The mapsize argument to the rmallocmap(9F) and rmallocmap_wait(9F) routines has been changed from ulong_t to size_t.

scsi_alloc_consistent_buf() Argument Changes
struct buf *scsi_alloc_consistent_buf(struct scsi_address *ap,
    struct buf *bp, size_t datalen, uint_t bflags,
    int (*callback )(caddr_t), caddr_t arg);

In previous releases, datalen was defined as an int and bflags was defined as a ulong.

uiomove() Argument Changes
int uiomove(caddr_t address, size_t nbytes,
    enum uio_rw rwflag, uio_t *uio_p);

The nbytes argument was defined as a type long, but because nbytes represents a size in bytes, size_t is more appropriate.

cv_timedwait() and cv_timedwait_sig() Argument Changes
int cv_timedwait(kcondvar_t *cvp, kmutex_t *mp, clock_t timeout);
int cv_timedwait_sig(kcondvar_t *cvp, kmutex_t *mp,    clock_t timeout);

In previous releases, the timeout argument to the cv_timedwait(9F) and cv_timedwait_sig(9F) routines was defined to be of type long. Because these routines represent time in ticks, clock_t is more appropriate.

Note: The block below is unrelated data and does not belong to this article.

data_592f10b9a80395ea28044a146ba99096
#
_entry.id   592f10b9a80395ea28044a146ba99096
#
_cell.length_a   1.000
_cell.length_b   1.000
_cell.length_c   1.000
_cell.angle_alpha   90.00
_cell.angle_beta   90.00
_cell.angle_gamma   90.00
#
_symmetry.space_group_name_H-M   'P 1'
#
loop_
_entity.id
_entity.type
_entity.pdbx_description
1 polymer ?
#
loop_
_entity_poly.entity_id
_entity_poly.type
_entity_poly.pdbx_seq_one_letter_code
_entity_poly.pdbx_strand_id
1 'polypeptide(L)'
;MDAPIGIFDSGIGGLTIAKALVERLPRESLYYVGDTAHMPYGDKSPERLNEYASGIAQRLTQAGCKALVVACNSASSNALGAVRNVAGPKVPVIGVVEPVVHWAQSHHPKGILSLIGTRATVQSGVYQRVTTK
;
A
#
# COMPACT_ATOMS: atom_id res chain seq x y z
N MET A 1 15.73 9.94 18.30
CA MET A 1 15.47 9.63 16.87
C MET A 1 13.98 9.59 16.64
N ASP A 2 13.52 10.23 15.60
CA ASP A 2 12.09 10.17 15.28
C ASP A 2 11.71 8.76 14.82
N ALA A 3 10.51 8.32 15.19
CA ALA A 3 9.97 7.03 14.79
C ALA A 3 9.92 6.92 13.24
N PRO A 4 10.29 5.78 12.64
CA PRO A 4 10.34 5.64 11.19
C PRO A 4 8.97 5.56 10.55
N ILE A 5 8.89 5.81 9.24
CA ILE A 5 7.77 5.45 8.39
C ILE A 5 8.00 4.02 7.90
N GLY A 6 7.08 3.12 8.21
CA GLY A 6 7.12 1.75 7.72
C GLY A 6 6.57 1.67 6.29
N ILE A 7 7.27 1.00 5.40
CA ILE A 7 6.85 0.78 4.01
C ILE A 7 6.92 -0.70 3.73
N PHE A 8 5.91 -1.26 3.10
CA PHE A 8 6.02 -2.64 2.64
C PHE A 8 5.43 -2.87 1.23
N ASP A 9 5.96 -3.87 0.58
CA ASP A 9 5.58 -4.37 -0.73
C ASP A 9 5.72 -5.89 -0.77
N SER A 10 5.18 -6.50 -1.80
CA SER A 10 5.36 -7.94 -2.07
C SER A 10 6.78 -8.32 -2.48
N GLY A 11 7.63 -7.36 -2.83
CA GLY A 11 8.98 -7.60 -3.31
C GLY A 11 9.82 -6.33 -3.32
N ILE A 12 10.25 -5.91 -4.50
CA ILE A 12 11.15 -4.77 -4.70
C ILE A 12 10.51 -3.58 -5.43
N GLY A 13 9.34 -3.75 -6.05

ddi_device_copy() Argument Changes
int ddi_device_copy(ddi_acc_handle_t src_handle,
    caddr_t src_addr, ssize_t src_advcnt,
    ddi_acc_handle_t dest_handle, caddr_t dest_addr,
    ssize_t dest_advcnt, size_t bytecount, uint_t dev_datasz);

The src_advcnt, dest_advcnt, dev_datasz arguments have changed type. These arguments were previously defined as long, long, and ulong_t respectively.

ddi_device_zero() Argument Changes
int ddi_device_zero(ddi_acc_handle_t handle,
    caddr_t dev_addr, size_t bytecount, ssize_t dev_advcnt,